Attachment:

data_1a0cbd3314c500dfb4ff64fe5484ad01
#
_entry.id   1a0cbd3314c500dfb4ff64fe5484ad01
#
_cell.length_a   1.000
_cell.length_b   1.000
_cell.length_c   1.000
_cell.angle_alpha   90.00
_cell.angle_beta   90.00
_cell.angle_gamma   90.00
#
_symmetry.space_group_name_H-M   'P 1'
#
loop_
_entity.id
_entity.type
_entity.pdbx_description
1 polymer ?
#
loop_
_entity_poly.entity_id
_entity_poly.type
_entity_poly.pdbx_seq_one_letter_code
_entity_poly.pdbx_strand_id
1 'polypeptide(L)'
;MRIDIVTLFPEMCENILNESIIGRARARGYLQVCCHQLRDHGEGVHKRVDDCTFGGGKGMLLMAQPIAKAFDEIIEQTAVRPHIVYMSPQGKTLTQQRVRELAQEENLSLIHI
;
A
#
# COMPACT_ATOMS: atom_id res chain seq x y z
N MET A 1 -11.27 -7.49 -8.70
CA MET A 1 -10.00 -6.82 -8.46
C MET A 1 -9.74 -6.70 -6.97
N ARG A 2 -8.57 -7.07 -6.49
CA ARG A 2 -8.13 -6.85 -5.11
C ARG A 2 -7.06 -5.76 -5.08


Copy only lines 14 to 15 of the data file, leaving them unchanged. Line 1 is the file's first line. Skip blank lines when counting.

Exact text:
loop_
_entity.id